The following day we hopped in a taxi early, picked up Englishman Steve and then Thomas and Ron in Bir.  We debated on giving a local Indian a ride up to launch in our already fairly full vehicle.  Most of us were a little cheesed off at the previous day’s formation of a taxi union in town which jacked up the price up to launch.  At first we denied the guy but then Garth insisted it was not a big deal for him to sit between him and me in the backseat and I agreed.  Well the poor dude got a ride for about 20 meters as we were stopped by the local paragliding watchdog Ranvijay and a police officer.  We found out that the VIP was an army general visiting the nearby artillery base called “Dah Gunners” located about 20 kilometres from Bir.  Are you serious?  You guys are worried that a paraglider might sneak up and snuff out this military chief?  At an artillery base?  Surely they could shoot us down if they had too?!?  Oh my...the Indian army has some issues.  Actually back in October 2010 they banned paragliding for a few weeks during the most popular time of the year for flying in Bir due to the Commonwealth Games in Delhi...unbelievable.  If a paraglider pilot was able to fly the 500+ kms to Delhi to try and drop a bomb, they should have been given a gold medal!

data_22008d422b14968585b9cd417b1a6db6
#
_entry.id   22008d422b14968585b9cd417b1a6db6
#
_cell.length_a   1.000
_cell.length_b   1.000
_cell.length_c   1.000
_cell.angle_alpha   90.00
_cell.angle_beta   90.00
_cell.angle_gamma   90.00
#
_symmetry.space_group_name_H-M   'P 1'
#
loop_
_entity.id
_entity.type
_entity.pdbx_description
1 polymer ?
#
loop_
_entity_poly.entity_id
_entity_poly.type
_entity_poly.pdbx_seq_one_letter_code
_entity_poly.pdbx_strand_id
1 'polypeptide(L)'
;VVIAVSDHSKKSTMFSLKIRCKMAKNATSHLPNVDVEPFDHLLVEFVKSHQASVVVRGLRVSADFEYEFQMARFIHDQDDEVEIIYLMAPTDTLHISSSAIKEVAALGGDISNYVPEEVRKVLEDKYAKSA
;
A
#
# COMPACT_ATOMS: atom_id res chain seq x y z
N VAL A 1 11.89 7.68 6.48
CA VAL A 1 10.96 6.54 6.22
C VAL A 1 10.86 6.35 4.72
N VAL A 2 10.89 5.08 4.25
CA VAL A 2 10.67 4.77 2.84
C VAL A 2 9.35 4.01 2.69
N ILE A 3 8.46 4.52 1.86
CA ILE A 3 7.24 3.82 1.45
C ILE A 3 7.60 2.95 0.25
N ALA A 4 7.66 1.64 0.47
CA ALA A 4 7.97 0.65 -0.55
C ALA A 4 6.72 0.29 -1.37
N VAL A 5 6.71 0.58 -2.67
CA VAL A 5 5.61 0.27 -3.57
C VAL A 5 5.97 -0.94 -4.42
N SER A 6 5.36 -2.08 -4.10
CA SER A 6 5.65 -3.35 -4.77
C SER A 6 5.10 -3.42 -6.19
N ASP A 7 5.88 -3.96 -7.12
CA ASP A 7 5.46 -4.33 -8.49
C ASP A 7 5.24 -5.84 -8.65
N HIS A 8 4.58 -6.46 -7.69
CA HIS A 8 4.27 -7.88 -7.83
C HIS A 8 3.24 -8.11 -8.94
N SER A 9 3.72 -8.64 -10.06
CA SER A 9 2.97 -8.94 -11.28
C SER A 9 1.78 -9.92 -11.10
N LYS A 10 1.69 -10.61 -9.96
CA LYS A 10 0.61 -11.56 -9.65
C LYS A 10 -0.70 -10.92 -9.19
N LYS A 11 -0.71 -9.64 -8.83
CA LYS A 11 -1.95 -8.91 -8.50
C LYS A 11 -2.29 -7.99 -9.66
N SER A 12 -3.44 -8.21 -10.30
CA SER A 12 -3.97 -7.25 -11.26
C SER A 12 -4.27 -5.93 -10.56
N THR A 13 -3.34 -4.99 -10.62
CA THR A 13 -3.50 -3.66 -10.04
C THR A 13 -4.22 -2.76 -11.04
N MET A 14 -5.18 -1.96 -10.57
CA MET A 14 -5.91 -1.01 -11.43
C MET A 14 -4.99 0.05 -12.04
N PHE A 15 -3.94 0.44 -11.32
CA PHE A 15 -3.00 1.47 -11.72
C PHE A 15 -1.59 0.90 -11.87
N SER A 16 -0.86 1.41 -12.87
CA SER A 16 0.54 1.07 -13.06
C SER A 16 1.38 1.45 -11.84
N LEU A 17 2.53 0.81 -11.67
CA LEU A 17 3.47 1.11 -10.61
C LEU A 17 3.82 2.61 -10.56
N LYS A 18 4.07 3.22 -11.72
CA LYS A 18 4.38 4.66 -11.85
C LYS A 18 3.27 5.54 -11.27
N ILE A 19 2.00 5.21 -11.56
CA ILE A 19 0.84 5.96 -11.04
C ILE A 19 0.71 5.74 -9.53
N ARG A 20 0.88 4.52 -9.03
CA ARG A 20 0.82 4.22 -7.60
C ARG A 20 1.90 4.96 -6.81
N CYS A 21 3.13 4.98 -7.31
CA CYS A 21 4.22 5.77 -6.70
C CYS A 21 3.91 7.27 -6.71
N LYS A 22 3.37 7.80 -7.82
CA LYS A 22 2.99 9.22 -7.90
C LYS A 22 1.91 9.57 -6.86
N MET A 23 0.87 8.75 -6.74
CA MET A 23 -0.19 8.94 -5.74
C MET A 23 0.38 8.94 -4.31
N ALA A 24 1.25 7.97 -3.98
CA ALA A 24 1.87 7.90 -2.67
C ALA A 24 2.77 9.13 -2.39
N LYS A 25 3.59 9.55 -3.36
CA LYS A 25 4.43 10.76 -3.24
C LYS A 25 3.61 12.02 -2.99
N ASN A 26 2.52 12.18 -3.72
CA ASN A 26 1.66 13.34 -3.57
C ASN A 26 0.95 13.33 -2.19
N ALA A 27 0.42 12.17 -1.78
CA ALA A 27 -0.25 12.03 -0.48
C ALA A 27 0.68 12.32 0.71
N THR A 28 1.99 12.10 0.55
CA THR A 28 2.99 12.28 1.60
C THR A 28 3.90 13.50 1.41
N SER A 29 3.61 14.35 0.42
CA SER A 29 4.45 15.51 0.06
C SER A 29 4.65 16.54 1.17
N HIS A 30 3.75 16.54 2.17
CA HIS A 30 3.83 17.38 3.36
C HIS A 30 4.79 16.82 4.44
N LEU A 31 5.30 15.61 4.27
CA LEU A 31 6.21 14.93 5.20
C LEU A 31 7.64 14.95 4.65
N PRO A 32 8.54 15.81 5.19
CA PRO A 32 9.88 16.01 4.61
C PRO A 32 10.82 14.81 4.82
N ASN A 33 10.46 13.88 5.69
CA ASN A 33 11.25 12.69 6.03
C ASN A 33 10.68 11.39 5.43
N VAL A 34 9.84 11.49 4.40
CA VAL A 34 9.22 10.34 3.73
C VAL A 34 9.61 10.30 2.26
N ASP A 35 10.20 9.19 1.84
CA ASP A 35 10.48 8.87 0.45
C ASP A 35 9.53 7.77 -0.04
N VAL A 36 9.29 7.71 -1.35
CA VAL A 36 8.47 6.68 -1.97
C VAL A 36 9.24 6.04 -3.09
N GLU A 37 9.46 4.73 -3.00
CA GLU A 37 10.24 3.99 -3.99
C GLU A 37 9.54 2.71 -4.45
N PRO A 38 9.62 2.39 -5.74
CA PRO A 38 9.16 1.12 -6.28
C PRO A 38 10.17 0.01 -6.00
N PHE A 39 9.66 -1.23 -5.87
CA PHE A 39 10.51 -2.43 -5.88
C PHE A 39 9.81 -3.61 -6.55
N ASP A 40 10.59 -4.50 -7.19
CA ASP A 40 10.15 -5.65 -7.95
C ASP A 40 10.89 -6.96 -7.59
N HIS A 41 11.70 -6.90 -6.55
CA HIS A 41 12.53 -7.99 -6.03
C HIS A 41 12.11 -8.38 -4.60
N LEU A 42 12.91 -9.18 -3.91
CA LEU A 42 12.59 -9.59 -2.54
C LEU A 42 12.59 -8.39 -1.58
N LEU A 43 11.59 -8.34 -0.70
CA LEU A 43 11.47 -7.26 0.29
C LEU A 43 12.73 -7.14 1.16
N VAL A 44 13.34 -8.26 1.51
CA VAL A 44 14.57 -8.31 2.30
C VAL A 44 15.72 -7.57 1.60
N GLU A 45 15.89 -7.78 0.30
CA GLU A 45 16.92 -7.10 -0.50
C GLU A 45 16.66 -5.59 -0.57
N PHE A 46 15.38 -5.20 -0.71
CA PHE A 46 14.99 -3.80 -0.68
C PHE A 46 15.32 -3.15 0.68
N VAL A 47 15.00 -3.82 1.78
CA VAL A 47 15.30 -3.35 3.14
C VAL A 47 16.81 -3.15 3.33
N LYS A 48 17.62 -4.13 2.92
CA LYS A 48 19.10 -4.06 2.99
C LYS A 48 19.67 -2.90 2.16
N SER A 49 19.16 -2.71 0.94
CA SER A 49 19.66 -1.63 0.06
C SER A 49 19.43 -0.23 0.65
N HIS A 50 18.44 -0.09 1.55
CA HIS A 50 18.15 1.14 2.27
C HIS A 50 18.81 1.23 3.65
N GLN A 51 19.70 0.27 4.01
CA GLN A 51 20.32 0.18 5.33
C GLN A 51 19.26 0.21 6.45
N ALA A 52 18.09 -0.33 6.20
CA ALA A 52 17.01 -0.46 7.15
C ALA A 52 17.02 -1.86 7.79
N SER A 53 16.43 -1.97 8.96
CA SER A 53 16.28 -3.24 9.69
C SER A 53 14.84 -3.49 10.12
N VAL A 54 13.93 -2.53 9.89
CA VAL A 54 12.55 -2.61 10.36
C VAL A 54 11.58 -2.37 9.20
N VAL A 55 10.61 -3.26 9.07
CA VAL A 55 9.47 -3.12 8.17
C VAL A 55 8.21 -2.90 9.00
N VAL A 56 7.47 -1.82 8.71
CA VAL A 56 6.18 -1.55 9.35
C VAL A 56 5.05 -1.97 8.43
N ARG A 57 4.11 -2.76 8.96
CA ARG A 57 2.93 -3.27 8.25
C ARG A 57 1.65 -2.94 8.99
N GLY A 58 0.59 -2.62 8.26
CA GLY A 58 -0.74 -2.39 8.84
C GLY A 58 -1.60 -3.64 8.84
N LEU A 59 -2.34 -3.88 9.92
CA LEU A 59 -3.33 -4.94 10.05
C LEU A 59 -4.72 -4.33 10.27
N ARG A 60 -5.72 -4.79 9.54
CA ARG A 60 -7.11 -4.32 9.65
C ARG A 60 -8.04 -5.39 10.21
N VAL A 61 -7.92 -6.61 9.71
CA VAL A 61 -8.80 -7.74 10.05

Dejected we turned around and I couldn’t help but feel sympathy for my poor friend Garth who had travelled thousands of kilometres to get here to fly at a world class site and he would only manage to experience a 20 minute sled ride...sorry dude.